He glanced up, watching Lalaith's slim, narrow back as she said her farewells to Haldir, the March Warden who seemed less forbidding and arrogant now than he had at their first meeting. Perhaps it had something to do with the maiden Lothriel beside him, her hand sheltered within his own. Lalaith embraced Lothriel as well, and the friends exchanged low spoken words before Lalaith turned away toward the Lady of the Galadhrim who approached her. Galadriel's eyes were bright as she too embraced the maiden in farewell. The two were speaking softly, and Boromir could not hear their words, but they would be speaking in Elvish, so he would not understand anyway. As they spoke, Legolas approached the two, his new bow in hand, his fingers trailing tenderly along the bowstring, and the women greeted him, smiling. As Lalaith turned her head to welcome her love, Boromir saw the light bright in her soft face, and he imagined for a moment, Lalaith looking at him like that.
Lalaith. Her name resounded in his head. He could not deny that he loved her. Perhaps his love was not as great as that which Legolas felt for her, for Boromir had not the gift of years, nor the true, unfaltering heart of an Elf. And he certainly did not deserve her as Legolas did. But still, he loved her. He drew in a long breath, and closed his eyes for a few delicious moments, remembering those few seconds when she had allowed him to hold her. So warm she had been, so small and seemingly frail, though he knew she wasn't. And he imagined her looking up at him, her face free of tears, and her eyes shining for him alone, content in the comfort of his embrace. And he could almost feel her small slender arms slip about his neck, her soft warm mouth beneath his own as he lowered his head and kissed her, exulting in the joy of her returned kiss.
Boromir jerked himself away from the thought, knowing he was only torturing himself to imagine it. She never would look at him as she looked at Legolas. The two Elves were born to love each other. And Boromir-, Boromir was only in the way in his affection for Lalaith. Boromir shook his head and turned abruptly away, colliding suddenly with Pippin who was coming from behind, and almost spilled the poor Hobbit over the sharp ledge of the bank, and into the water below.
"Oi, Boromir, watch it!" Merry shrieked, still seated in the boat behind him as Pippin's arms flailed helplessly.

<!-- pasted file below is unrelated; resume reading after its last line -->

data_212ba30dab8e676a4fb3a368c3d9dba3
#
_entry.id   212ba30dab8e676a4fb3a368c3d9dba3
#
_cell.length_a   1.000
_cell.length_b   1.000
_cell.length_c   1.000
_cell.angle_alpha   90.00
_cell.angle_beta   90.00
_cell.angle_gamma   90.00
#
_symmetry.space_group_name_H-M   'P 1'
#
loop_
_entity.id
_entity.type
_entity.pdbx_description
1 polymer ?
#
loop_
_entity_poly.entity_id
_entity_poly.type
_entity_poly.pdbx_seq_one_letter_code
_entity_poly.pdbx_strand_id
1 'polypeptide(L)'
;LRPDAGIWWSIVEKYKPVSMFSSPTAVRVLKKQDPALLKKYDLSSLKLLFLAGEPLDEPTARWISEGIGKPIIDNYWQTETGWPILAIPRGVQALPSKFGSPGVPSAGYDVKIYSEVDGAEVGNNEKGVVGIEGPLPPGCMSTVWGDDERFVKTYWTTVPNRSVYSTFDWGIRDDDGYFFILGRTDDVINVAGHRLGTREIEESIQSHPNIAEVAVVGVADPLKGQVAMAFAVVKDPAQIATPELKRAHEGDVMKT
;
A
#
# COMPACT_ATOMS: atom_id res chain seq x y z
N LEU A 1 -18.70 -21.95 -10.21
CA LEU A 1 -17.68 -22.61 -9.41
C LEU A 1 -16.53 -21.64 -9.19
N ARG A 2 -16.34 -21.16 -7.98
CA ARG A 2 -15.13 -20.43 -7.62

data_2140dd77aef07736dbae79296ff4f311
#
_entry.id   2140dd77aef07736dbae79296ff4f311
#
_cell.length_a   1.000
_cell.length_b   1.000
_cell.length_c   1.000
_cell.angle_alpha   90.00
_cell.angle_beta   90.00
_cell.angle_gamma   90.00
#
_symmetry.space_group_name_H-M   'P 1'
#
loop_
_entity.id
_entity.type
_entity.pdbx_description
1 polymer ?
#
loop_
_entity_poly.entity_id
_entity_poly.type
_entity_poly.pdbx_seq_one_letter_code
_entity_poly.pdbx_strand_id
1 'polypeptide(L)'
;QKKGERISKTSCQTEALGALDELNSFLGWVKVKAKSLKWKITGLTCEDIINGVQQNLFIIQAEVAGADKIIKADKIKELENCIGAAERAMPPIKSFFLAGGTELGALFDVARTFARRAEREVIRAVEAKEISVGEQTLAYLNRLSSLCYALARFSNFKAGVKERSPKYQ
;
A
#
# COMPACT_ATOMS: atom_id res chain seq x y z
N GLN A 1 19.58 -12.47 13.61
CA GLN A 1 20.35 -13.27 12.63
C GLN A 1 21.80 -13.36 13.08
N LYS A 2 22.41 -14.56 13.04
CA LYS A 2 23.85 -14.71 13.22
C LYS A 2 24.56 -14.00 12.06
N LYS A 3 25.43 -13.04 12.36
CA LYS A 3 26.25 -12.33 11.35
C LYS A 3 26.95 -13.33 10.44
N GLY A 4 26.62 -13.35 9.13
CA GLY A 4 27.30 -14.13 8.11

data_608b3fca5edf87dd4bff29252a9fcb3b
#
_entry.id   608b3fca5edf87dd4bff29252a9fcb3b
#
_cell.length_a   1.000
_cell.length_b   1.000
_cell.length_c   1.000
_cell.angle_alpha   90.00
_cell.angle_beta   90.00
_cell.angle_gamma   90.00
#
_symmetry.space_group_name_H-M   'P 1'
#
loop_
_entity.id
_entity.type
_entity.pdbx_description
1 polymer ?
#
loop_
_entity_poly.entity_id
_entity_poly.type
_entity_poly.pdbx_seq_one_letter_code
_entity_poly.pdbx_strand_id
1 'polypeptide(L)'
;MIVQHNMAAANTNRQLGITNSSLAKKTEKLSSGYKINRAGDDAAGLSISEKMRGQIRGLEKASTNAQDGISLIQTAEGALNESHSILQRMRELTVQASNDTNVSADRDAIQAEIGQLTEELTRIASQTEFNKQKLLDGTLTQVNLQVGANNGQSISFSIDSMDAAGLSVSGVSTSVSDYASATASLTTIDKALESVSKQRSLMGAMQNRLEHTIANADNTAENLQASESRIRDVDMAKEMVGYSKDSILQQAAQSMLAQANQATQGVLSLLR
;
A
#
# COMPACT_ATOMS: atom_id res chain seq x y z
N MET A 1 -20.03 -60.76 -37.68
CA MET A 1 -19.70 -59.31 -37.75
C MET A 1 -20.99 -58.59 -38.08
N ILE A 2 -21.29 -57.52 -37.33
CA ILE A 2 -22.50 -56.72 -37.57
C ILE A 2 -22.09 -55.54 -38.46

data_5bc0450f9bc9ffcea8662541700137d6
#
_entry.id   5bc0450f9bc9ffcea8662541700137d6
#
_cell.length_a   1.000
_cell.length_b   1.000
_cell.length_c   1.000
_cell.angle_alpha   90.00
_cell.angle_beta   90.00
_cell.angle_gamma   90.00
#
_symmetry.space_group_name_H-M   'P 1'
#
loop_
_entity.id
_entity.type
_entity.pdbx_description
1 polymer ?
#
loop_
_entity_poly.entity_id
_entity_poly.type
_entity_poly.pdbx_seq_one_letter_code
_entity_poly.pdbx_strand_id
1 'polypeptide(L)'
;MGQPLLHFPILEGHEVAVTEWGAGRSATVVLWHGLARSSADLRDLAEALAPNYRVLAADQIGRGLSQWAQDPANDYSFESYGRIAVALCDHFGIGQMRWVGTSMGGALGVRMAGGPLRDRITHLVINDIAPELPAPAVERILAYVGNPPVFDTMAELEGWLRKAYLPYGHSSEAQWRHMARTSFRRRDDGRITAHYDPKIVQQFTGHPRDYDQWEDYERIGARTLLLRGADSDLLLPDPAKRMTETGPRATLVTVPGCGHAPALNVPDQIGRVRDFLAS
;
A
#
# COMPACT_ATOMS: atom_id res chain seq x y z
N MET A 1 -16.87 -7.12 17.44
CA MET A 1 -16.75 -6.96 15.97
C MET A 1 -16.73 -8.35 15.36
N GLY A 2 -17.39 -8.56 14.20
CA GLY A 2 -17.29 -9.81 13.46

Boromir clapped a hand onto the shoulder of the dangerously tipping Hobbit and righted him. "Forgive me, Pippin. I'm sorry." He muttered penitently. "Are you all right?"
"Uh," Pippin muttered. "I'm fine." The poor little hobbit's face was a positive shade of green, as he waved off Boromir's apology, and darted for the privacy of the woods, bent nearly double, his hand clutching his stomach.
"Pah, Boromir, watch yourself." Muttered Gimli as the Dwarf strode past burdened with several leaf wrapped bundles of lembas. "You damaged Pippin."
"I'm sorry." Boromir mutter again.
"It's not his fault." Merry chirped in Boromir's defense from his place in the boat. "Pip was already like that. He's been getting greener and greener. He ate four of those lembas. I think he's finally found something his stomach can't take too much of."
Gimli placed his fists on his stout hips. "Oh ho! Indeed?" He chuckled back, answered by Merry's enthusiastic nod.
But Boromir hardly heard the exchange between Dwarf and Hobbit. He glanced up to see many eyes, most of them deep, penetrating elven eyes, now focused on him. Lalaith was one of those watching him, and her eyes seemed suddenly distant, even frightened, almost, as his eyes met her own. The expressions of her face when she looked at him, compared to the way she looked at Legolas, were as night and day.
What about him frightened her so? He wondered helplessly, as he turned awkwardly away. Did she see something dark in him, that even he could not see? The memory of their first morning in Lorien still stung, even now. He had begged her to tell him the nature of the trouble between herself and Legolas. He had been willing to listen. But she had refused, gently, as was her way, but still, she had refused. She had left him kneeling there, alone. But yet without their even requesting it, she had confessed all to Gimli and the Hobbits.